You should try to achieve a bale density of about 10 pounds DM per cubic foot when baling, which may not be possible with some baler models.
Some manufacturers offer "silage kit" upgrades that can be added to conventional balers. This may be worth considering if the baler is still in good condition. Another popular add-on to silage balers is a set of pre-cutter knives that process the hay into shorter lengths. A 4-inch cut length is recommended. This allows for greater bale density, less plastic usage, less feed waste in bale feeders and easier use of bales in a feed mixer. Consult the equipment manufacturer if you have specific questions about using your baler for making baleage.
The next equipment decision you need to make is how to wrap the bales in plastic. Bales can be wrapped individually on a bale wrapping table or can be wrapped in-line with a “tube” wrapper. A third option is to place the bales into individual bags that can be sealed by hand. Wrapping bales is faster than bagging, but it requires a bale wrapping machine. The advantage of the tube wrapper is that a conventional bale spear on a front-end loader can be used to load the bales into the wrapper.
Individual bale bags can be a good option if a bale wrapper isn’t available, but good bag fit is important. It’s critical that excess air is pushed out of the bag before sealing. It may require two people to twist the plastic tightly over the bale and tie it off. Both individually wrapped bales and bagged bales will require a bale grabber capable of lifting bales without puncturing the plastic if bales need to be moved or stacked after bagging.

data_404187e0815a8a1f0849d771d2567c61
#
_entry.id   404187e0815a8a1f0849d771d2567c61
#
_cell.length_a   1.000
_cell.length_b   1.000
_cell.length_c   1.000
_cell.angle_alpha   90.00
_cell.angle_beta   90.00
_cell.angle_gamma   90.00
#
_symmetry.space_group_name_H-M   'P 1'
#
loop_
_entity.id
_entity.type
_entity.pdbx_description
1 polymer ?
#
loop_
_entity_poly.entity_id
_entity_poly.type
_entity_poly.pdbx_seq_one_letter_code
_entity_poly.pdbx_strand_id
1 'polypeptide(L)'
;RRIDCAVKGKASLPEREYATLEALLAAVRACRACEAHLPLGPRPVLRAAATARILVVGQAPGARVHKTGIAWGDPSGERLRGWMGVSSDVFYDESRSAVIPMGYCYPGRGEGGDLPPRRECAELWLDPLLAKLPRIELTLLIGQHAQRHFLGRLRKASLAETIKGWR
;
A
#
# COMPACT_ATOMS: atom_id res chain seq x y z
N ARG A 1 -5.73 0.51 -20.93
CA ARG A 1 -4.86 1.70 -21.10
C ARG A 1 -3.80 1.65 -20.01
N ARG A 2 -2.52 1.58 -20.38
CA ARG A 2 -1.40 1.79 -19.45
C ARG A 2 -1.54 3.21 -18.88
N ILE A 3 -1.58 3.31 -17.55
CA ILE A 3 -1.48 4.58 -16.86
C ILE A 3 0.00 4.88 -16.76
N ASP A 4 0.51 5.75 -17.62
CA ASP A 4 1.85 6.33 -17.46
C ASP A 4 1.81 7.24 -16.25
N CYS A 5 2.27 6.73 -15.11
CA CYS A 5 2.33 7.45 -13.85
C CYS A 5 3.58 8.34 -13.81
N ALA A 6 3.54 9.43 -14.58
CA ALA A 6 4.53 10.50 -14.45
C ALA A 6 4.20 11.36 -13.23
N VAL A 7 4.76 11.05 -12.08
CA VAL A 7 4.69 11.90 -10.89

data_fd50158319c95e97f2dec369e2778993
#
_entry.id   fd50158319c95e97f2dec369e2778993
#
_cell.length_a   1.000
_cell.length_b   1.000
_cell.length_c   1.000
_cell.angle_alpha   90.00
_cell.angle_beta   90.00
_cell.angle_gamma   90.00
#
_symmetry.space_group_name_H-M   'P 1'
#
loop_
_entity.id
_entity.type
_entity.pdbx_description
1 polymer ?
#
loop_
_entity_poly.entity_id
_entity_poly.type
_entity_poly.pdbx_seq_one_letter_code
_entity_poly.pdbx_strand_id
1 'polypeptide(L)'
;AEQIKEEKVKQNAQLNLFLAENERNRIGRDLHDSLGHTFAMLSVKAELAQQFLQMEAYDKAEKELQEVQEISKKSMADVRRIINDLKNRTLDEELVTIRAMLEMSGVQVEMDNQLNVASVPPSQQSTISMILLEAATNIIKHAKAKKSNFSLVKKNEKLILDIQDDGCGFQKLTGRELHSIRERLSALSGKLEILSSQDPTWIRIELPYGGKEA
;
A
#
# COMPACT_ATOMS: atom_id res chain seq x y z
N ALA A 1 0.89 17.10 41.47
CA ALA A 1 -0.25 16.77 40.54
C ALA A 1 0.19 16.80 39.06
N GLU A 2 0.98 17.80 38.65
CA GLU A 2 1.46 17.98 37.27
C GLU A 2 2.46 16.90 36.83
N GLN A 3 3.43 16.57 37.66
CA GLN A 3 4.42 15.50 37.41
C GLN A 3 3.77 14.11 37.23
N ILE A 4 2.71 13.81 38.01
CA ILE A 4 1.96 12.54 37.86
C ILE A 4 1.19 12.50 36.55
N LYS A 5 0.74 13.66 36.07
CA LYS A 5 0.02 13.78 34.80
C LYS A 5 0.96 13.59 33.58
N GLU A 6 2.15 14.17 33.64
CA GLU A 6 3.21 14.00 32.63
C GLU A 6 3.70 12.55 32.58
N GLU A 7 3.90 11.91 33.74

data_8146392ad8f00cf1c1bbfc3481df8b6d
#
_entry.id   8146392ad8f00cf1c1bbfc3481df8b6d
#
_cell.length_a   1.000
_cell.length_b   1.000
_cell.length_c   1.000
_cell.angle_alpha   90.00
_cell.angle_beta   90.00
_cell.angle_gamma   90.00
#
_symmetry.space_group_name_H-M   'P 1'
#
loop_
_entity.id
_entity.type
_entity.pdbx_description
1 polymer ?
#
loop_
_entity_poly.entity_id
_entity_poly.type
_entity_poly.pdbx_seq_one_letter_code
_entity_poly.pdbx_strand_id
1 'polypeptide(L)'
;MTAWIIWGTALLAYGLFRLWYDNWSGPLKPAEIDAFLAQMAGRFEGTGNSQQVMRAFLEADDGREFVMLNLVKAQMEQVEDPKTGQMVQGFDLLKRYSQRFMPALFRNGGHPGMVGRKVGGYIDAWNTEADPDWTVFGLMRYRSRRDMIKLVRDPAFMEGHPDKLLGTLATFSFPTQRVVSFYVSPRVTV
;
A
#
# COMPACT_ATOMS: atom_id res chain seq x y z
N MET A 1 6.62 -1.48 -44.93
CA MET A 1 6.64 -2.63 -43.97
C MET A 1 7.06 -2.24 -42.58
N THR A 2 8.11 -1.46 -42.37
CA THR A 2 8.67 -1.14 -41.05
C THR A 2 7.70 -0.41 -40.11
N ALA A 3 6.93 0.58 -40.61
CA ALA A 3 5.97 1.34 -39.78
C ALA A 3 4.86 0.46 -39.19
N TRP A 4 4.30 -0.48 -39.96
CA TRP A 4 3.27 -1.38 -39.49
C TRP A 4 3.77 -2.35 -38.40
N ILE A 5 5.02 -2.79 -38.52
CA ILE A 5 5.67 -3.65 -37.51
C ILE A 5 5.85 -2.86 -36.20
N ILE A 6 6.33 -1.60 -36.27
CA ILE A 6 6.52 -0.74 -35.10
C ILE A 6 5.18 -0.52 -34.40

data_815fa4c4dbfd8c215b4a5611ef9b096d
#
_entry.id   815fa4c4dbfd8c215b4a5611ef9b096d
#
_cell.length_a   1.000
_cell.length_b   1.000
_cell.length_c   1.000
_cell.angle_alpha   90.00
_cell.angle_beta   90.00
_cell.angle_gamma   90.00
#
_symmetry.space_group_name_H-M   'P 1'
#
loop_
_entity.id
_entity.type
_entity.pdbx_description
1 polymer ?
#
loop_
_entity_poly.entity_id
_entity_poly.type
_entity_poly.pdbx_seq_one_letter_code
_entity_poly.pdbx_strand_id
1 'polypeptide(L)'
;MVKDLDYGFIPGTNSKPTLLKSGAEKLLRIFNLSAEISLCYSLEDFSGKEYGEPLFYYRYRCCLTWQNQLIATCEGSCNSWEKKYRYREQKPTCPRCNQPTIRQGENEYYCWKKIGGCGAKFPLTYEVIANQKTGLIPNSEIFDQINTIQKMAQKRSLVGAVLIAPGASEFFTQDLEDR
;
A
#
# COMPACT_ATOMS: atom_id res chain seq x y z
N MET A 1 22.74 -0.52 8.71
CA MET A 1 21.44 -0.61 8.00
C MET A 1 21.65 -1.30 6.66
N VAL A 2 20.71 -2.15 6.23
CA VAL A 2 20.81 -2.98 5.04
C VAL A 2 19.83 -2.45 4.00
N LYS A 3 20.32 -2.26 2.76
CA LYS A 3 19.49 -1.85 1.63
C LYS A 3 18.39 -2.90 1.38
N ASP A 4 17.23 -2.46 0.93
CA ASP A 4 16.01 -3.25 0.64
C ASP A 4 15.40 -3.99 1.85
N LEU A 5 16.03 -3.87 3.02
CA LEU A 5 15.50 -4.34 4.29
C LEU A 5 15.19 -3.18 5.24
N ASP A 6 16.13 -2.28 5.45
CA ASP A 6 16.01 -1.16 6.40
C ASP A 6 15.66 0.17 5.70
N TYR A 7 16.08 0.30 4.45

Making high-quality baleage
Mowing with a mower-conditioner and laying the forage out in a wide swath is recommended. This will speed up the drying rate and can improve feed quality by reducing carbohydrate loss.
Bales should be made as densely as possible. This allows for more dry matter in the same bale volume and reduces oxygen content in the bale. The result will be better fermentation and less spoilage and heating. Reducing ground speed during baling can help produce more densely packed bales.
Bales should be tied with plastic twine or netwrap. Avoid using sisal twine as it contains chemical preservatives that can degrade plastic wrap over time. Netwrap has the advantage of creating a smoother bale surface and helps prevent coarse stems from poking through the plastic wrap. Wet bales can quickly lose their shape and become very difficult to handle and wrap. Thus, bales should be moved and wrapped as soon as possible after baling. This helps reduce heating and improves feed quality. Use of hay preservatives and inoculants shouldn’t be necessary if the bale is wrapped properly. Regardless of wrapping technique, plastic should be at least 6-mm thick to ensure good fermentation.